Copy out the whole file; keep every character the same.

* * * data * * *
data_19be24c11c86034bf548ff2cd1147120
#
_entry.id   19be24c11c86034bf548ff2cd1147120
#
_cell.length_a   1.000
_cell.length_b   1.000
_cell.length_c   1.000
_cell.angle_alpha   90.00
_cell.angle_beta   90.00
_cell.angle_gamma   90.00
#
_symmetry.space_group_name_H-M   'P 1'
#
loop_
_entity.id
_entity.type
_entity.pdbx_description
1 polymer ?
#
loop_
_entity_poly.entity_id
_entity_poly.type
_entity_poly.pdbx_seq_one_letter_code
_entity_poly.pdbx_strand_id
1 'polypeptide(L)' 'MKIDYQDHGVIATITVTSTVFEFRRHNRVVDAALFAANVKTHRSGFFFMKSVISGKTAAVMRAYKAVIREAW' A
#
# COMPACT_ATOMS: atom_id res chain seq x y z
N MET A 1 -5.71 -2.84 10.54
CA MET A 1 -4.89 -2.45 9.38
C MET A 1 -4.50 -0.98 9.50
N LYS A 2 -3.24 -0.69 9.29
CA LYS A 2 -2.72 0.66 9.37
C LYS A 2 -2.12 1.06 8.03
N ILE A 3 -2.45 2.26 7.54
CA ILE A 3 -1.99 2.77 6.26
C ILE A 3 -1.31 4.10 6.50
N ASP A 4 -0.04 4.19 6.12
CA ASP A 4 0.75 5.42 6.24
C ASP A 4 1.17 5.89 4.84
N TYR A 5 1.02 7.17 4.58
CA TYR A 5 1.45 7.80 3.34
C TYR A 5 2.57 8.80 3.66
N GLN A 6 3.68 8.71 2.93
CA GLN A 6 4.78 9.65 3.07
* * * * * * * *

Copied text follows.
data_19be24c11c86034bf548ff2cd1147120
#
_entry.id   19be24c11c86034bf548ff2cd1147120
#
_cell.length_a   1.000
_cell.length_b   1.000
_cell.length_c   1.000
_cell.angle_alpha   90.00
_cell.angle_beta   90.00
_cell.angle_gamma   90.00
#
_symmetry.space_group_name_H-M   'P 1'
#
loop_
_entity.id
_entity.type
_entity.pdbx_description
1 polymer ?
#
loop_
_entity_poly.entity_id
_entity_poly.type
_entity_poly.pdbx_seq_one_letter_code
_entity_poly.pdbx_strand_id
1 'polypeptide(L)' 'MKIDYQDHGVIATITVTSTVFEFRRHNRVVDAALFAANVKTHRSGFFFMKSVISGKTAAVMRAYKAVIREAW' A
#
# COMPACT_ATOMS: atom_id res chain seq x y z
N MET A 1 -5.71 -2.84 10.54
CA MET A 1 -4.89 -2.45 9.38
C MET A 1 -4.50 -0.98 9.50
N LYS A 2 -3.24 -0.69 9.29
CA LYS A 2 -2.72 0.66 9.37
C LYS A 2 -2.12 1.06 8.03
N ILE A 3 -2.45 2.26 7.54
CA ILE A 3 -1.99 2.77 6.26
C ILE A 3 -1.31 4.10 6.50
N ASP A 4 -0.04 4.19 6.12
CA ASP A 4 0.75 5.42 6.24
C ASP A 4 1.17 5.89 4.84
N TYR A 5 1.02 7.17 4.58
CA TYR A 5 1.45 7.80 3.34
C TYR A 5 2.57 8.80 3.66
N GLN A 6 3.68 8.71 2.93
CA GLN A 6 4.78 9.65 3.07